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Greene on Green Printing

(July 2007) posted on Fri Jul 06, 2007

Advances in environmentally friendly imaging technologies are making green printing more accessible. Find out why you should invest sooner than later.

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By Tim Greene

“The biggest issue is that currently available green inks and media are typically more expensive, so we have to be able to charge more for those prints. This means having to explain to customers that green printing can be more expensive and selling them on the idea that there are costs involved when they say they want to go green,” he says. Beard also indicates that there are obstacles to selling when print buyers are unaware that their own company or organization has announced intentions to give preference to the purchase of environmentally safer products.

So why the Yield to Green effort? “We also have business reasons for doing this,” Beard explains. “We want to grow and be more profitable, like everybody else. This is not sheer altruism, but we hope that doing the next right thing can be a winwin- win; for us, our clients, and the environment. The idea of green printing is not just for so-called tree huggers any more. As environmental realists, we’re seeking progress not perfection. Today, eco-awareness has found its way into the corporate and municipal consciousness. The real benefits will come when all of this becomes part of the mainstream process.”

Jane Cedrone, marketing communications manager at EFI-VUTEk, says, “Certain print-buying customers are pulling for green printing through their own green initiatives, so some printers really have to have green printing capabilities in order to even bid on these jobs.” The list of companies that are creating this pull includes major branded-goods manufacturers and major retailers.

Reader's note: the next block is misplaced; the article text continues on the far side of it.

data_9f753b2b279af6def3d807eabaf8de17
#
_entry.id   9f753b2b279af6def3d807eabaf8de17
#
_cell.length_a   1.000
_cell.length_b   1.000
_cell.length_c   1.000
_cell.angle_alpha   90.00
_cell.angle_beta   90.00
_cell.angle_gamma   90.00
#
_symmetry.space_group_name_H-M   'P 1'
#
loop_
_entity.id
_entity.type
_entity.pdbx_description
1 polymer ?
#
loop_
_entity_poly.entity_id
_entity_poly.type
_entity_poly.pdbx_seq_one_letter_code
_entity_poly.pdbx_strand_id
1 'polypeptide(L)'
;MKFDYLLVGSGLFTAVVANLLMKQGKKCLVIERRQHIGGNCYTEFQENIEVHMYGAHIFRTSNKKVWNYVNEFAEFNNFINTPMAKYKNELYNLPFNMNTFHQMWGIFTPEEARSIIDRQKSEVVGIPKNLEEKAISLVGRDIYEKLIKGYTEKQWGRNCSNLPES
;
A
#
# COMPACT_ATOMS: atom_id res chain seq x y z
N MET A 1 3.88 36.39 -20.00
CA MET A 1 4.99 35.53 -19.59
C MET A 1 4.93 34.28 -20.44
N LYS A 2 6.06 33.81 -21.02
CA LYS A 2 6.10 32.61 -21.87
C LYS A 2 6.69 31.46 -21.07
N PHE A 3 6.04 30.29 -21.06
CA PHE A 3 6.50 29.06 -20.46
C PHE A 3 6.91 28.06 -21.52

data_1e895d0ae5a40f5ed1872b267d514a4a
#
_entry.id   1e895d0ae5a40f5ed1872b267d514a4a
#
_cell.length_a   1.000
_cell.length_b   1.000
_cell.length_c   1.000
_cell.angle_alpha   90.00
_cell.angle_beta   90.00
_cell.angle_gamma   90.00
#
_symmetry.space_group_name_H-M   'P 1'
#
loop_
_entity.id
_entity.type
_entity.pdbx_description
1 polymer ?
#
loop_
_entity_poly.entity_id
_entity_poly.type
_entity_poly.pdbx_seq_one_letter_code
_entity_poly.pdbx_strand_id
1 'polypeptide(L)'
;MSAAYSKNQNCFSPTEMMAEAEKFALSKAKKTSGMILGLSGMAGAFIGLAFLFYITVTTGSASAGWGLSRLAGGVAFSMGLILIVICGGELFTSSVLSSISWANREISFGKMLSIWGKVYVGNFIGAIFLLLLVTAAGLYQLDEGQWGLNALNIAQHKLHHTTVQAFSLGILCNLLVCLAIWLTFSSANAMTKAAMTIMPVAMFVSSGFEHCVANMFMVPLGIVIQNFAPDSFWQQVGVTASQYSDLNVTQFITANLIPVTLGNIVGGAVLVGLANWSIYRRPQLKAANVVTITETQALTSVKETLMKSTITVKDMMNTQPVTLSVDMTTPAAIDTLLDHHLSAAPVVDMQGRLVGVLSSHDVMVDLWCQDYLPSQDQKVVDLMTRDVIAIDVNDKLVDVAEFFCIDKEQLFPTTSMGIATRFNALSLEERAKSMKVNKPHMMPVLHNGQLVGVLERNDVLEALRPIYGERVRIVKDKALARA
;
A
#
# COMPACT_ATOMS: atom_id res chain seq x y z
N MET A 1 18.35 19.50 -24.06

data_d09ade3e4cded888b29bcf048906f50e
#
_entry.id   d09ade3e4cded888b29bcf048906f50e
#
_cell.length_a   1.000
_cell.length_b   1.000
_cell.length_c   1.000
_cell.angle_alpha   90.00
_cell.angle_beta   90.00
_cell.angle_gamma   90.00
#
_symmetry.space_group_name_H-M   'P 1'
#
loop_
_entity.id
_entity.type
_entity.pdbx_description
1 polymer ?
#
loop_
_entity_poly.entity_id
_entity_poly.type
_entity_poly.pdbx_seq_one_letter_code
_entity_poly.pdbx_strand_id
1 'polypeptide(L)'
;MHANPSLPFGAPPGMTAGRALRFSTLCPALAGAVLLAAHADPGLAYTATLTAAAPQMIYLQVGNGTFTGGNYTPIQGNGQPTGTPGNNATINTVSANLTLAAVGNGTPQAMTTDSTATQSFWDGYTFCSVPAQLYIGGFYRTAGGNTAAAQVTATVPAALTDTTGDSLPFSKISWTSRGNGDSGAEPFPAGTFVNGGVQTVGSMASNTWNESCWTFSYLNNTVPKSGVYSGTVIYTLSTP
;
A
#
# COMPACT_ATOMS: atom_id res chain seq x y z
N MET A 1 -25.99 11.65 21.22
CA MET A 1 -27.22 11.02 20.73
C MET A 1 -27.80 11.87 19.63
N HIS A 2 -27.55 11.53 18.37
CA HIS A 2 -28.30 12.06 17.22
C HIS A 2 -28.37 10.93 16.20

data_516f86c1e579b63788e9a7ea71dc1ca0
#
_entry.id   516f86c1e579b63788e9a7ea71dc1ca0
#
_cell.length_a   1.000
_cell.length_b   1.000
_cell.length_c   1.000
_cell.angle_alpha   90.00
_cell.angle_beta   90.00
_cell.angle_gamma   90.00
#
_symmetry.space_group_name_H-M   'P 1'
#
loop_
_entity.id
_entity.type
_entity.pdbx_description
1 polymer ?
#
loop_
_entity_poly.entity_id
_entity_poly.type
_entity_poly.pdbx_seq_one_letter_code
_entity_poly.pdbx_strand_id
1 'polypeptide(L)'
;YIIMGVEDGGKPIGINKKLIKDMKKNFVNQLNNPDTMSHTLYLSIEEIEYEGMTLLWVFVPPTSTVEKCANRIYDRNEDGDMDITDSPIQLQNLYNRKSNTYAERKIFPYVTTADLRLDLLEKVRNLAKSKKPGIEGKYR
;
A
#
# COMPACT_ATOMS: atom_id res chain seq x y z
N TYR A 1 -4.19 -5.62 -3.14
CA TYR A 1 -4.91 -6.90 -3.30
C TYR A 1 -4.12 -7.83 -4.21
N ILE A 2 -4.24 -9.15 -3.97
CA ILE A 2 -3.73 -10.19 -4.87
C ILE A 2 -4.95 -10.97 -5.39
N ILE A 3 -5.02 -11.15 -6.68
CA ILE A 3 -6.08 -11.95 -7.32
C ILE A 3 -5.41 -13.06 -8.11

Environmental issues have been at the forefront of several recent, more prominent wide-format-industry events. The environment was one of the hottest topics at the FESPA Directors Summit, where approximately 100 of the leading screen- and digital-printing companies in Europe convened in Geneva, Switzerland this Spring. Many of the print-service providers at that event indicated that their customers were asking for greener printed materials but that there was still a lot of price sensitivity and few options for green printing supplies in the European market. One of the screen- and digital-printing companies I talked to acknowledged the purchase of several new wide-format water-based printers to add to the shop’s printing capacity to keep up with demand from one of its biggest customers, a retailer based in the UK.


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